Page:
Today is Election Day, that momentous occasion when we affirm ourselves as a free nation and elect people who will decide the direction of the county and the country in these unsettled times.
I suspect those of you who read this are executing your right to vote, but I wish more of Hawaii's noncomplying voters would turn out. "It's all rigged," seems to be a common excuse.
We take universal suffrage as a given, but as events around the world show, it's always hard-fought. Hawaii has a long history of granting the vote to the masses and then denying it.
In 1837, the Protestant mission brethren excused the Rev. William Richards from his duties at the Lahaina Station so that he could educate Kauikekaouli, the young Kamehameha III, and the high chiefs in American constitutional law. They met in the longhouse built over the king's taro patches where the Lahaina library is now and deliberated for several years.
In the summer of 1840, they moved back and forth between Lahaina and Honolulu, drafting the kingdom's new constititution, which Richards hoped would protect the people from abuse by limiting the absolute authority of the ruling chiefs and defining their duties.
It established a legislature consisting of 15 hereditary chiefs and seven elected representatives, the first time the common people were given a role in the government. It called for this body to appoint four judges, who, with the king and kuhina nui (premier), formed a Supreme Court.
Kamehameha III - known to history as "Ka Mo'i Lokomaika'i'," the beneficent king - signed the new code of laws on Oct. 8, 1840, in Honolulu, the first of many acts during his reign intended to empower the people.
The updated constitution of 1852, authored at the end of the reign of Kamehameha III by the young Supreme Court Judge William L. Lee, bore the imprint of American political ideals and was considered a model in protecting the civil liberties of the Hawaiians. The legislature was refashioned into two houses sitting in separate chambers. The nobles were selected by the king for life, but all male citizens were allowed to vote for the House of Representatives.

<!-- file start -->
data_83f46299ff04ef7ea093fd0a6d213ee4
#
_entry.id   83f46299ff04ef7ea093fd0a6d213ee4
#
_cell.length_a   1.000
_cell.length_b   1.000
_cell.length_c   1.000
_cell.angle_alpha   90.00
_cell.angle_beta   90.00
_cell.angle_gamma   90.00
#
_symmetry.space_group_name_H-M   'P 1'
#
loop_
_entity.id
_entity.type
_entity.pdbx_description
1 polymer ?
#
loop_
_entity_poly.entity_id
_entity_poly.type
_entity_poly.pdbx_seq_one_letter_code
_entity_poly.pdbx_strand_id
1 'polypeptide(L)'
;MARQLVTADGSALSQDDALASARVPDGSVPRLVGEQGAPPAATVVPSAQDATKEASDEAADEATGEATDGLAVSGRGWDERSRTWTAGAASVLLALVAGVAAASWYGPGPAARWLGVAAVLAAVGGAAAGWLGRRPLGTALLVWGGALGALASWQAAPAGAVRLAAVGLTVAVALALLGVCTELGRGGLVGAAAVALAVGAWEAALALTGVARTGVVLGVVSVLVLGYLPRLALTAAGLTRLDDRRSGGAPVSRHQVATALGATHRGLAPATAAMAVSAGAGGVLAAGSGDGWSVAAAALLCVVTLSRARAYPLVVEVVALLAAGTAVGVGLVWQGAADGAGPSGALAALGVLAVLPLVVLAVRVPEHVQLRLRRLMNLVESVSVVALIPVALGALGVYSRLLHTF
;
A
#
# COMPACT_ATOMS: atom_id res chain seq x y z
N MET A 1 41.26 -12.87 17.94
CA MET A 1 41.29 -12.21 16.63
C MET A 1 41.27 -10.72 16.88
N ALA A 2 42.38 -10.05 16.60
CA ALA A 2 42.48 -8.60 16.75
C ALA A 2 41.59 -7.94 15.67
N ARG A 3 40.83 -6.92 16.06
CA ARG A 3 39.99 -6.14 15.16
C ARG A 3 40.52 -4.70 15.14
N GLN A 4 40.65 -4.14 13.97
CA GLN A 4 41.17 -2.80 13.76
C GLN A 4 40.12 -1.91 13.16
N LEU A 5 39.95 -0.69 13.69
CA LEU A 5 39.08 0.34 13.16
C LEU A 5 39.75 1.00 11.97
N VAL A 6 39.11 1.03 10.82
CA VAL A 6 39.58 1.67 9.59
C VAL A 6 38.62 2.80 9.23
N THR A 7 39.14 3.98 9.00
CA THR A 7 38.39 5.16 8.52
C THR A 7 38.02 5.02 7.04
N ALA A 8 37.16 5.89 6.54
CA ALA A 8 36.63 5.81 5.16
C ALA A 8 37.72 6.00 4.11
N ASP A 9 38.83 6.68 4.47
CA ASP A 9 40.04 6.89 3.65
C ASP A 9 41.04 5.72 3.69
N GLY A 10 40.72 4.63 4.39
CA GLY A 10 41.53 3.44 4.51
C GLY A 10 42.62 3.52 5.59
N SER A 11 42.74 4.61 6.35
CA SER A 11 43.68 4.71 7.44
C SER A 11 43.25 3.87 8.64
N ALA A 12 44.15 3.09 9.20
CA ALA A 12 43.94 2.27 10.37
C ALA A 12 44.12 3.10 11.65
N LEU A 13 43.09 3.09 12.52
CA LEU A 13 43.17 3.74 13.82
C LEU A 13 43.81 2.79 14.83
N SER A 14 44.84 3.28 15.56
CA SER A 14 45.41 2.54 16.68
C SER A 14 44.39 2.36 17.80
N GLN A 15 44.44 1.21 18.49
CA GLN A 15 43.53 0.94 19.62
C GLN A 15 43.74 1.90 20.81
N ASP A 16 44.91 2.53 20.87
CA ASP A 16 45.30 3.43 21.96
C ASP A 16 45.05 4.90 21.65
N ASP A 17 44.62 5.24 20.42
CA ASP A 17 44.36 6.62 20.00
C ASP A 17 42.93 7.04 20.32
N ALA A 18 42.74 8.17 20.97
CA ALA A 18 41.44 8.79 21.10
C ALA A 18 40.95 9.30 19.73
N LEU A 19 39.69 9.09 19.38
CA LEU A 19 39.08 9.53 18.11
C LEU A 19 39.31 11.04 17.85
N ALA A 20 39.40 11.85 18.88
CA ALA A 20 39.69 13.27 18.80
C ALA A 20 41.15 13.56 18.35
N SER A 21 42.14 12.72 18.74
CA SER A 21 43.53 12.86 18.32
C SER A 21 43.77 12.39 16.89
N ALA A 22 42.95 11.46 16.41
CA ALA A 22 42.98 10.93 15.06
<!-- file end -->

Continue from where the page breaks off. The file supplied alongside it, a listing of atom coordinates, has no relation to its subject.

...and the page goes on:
This universal vote, however, displeased the king's successors.
Six months after Alexander Liholiho, Kamehameha IV, was crowned, he challenged the power granted to the House of Representatives when it deadlocked with the House of Nobles on an appropriations bill.
Members were irresponsible, he said, for authorizing spending beyond the capacity of the kingdom to pay (plus ca change, plus c'est la meme chose) and concluded that "the people were not yet fit for Representative Institutions." Alexander and his brother, Lot, made many unsuccessful attempts to amend the constitution in favor of a stronger executive and were rebuffed each time.
Lot came to the throne in 1864 as Kamehameha V, determined to "rule as well as reign," and refused to take an oath upholding the 1852 constitution. "I believe that universal suffrage is a right altogether beyond the political capacity of the people as it exists to-day (sic)," he told his Cabinet.
Prosperity and the accumulation of property, he believed, were the best indices of the intelligence and capability of an individual.
The king's move to curtail his subjects' political liberties provoked an outcry among educated Hawaiians, missionaries and foreigners with American sympathies.
He convened a constitutional convention hoping to persuade Hawaiian delegates to support him, but they refused to compromise on an article that set a literacy test and property and income qualifications for voters, $100 worth of land or $75 a year in income.
Kamehameha V then took matters into his own hands and dissolved the convention. "I make known today that the constitution of 1852 is abrogated," he told the delegates. "I will give you a Constitution."
The constitution of 1864 limited voting rights, abolished the office of kuhina nui and reduced the influence of the privy council. The House of Representatives was folded into the House of Nobles as one collective body, and the king was granted veto power over its actions. In effect, the king and Cabinet became the dominant power in the government.
Kamehameha V handled his authority well and the constitution of 1864 remained in force for 23 years. But as history reveals, the potential for abuse remained. His coup d'etat set "an awful precedent," as the Rev. Dwight Baldwin protested, and proved the undoing of a later king and queen.
* Laurel Murphy is a former staff writer for The Maui News whose "Keiki o ka 'Aina" column appears each Tuesday. She can be reached at firstname.lastname@example.org.